> income tax by 2%, abolish the ICC, and cut the minimum wage; the
> second year we'll abolish the minimum wage, cut the income tax by
> another 2%, and reduce welfare payments by 3%, etc. The radical
> cannot
> think in such terms, because the radical regards the State as our
> mortal enemy, which must be hacked away at wherever and whenever


> can. To the radical libertarian, we must take any and every
> opportunity to chop away at the State, whether it's to reduce or
> abolish a tax, a budget appropriation, or a regulatory power. And
> the
> radical libertarian is insatiable in this appetite until the


> has
> been abolished, or - for minarchists - dwindled down to a tiny,
> laissez-faire role.
> Many people have wondered: Why should there be any
> important political disputes between anarcho-capitalists and
> minarchists now? In this world of statism, where there is so much
> common ground, why can't the two groups work in complete harmony
> until
> we shall have reached a Cobdenite world, after which we can air


> disagreements? Why quarrel over courts, etc. now? The answer to


> excellent question is that we could and would march hand-in-hand


> this way if the minarchists were radicals, as they were from the
> birth
> of classical liberalism down to the 1940s. Give us back the
> antistatist radicals, and harmony would indeed reign triumphant
> within
> the movement.
> Murray N. Rothbard (1926-1995) was the author of Man,
> Economy, and State, Conceived in Liberty, What Has Government


An interesting take from an unknown source reposted form a repost, but
rings true. Elite ie leftists San Franciscans benefit from inflation,
but poor, disabled and working people that they cheme to help are
completely screwed by inflation. I keep wanting to tell the hotel
workers to move the protest fromthe embarcadero hyatt across the
street, because that is the culprit, the FED that made the hotel wage
unlivable. The question is how to communicate this basic fact even to
our friends. Wven Jennifetr, our Republican Cato occasional visitor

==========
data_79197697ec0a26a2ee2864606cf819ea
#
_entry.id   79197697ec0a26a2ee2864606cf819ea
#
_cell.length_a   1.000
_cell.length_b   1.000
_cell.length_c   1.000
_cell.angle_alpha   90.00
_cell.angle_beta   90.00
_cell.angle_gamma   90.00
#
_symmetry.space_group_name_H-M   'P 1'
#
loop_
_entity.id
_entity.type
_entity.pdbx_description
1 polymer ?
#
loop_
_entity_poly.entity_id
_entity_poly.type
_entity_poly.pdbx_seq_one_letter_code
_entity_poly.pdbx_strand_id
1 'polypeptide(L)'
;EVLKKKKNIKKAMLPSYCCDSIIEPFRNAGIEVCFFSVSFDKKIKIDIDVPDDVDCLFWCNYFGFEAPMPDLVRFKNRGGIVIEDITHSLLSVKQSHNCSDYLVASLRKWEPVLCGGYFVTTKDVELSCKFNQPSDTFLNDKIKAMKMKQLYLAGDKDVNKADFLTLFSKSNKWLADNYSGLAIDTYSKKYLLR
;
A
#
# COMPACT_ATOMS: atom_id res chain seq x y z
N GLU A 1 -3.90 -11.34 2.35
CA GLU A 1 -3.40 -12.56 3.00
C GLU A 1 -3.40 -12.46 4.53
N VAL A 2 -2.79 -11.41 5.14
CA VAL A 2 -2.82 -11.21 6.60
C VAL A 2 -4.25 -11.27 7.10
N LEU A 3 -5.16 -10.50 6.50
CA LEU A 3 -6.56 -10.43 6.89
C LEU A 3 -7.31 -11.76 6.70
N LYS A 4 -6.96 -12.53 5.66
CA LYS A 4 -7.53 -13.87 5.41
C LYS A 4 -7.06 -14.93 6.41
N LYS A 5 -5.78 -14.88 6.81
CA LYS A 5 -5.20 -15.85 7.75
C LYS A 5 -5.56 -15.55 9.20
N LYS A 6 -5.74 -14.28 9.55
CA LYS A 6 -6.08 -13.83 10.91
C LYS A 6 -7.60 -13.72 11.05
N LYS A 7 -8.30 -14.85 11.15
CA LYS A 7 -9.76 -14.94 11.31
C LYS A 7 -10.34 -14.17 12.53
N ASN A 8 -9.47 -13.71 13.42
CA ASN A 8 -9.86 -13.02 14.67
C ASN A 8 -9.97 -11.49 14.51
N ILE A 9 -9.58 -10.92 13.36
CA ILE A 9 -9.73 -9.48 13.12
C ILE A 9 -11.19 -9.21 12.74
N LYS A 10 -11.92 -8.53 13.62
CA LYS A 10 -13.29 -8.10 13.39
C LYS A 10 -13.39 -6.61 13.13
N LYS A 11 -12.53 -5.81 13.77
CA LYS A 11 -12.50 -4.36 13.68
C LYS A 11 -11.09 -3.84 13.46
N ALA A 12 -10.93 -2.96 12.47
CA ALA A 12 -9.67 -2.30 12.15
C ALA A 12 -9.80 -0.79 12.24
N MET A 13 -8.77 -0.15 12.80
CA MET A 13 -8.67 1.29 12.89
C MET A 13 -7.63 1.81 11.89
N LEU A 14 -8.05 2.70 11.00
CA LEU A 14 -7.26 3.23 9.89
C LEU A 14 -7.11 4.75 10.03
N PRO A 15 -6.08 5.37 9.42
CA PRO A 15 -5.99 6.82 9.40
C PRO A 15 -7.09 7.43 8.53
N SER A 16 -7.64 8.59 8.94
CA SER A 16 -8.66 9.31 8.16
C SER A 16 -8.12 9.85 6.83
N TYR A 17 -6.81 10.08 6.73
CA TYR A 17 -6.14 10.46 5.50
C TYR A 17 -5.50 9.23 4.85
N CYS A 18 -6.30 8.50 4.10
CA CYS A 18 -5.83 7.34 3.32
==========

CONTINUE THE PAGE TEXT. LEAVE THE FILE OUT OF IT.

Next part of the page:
was suprixed by my vehemance about the evils of inflation..."With
today's release of a 0.1% decline in May consumer prices, many
pundits continue to assert that the inflation threat has ended.
However, a closer look at the data reveals that the threat has only
just begun. Despite May's benign figures, which were driven mainly by
falling energy prices, so far 2005 is on pace to achieve the largest
CPI increase in fifteen years. Yes, that is not a typo. Not since
1990 has the CPI risen by more than 3.65%, which is the annualized
pace set during the first five months of 2005.

In fact, given that oil prices have already increased by over 18% in
the last four weeks, and that a reversal in the dollar's recent
strength is likely to push commodity prices higher for the remainder
of the year, I except CPI gains in the second half of 2005 to push
the year's total increase to over 4.6%, its second largest gain in
twenty-four years.

Even more shocking, if one adjusts for the facts that in the late
1980s the government took housing prices out of the CPI, and that in
the late 1990s it began hedonically adjusting the price components
which comprise much of the index, inflation this year would probably
be much closer to 10%, were it still calculated using the same
methodology as the one used back in 1981.

However, even though this year is shaping up to register the highest
inflation rate in 15 years, the strident claims of victory over
inflation have never been so prevalent. In fact, today CNBC flashed a
graphic showing the benign "core CPI" going back to the 1970's, while
neglecting to show a graphic of the far less benign actual CPI over
the same time period. During the last fifteen years, when inflation
was far less of a problem that it is in the current year, such
victory claims were far less numerous, if not completely non-

Why then, during a period of relatively rapid inflation, is the
outcry so muted? Why is the government so quick to claim victory over
an adversary that is so clearly winning the fight? I believe there
are two primary reasons for this apparent paradox. First, in the
1970s and 1980s, when America was a nation of savers, most people
easily perceived how inflation robbed them of their purchasing power.
Today, American debtors sees inflation as their salvation, as rising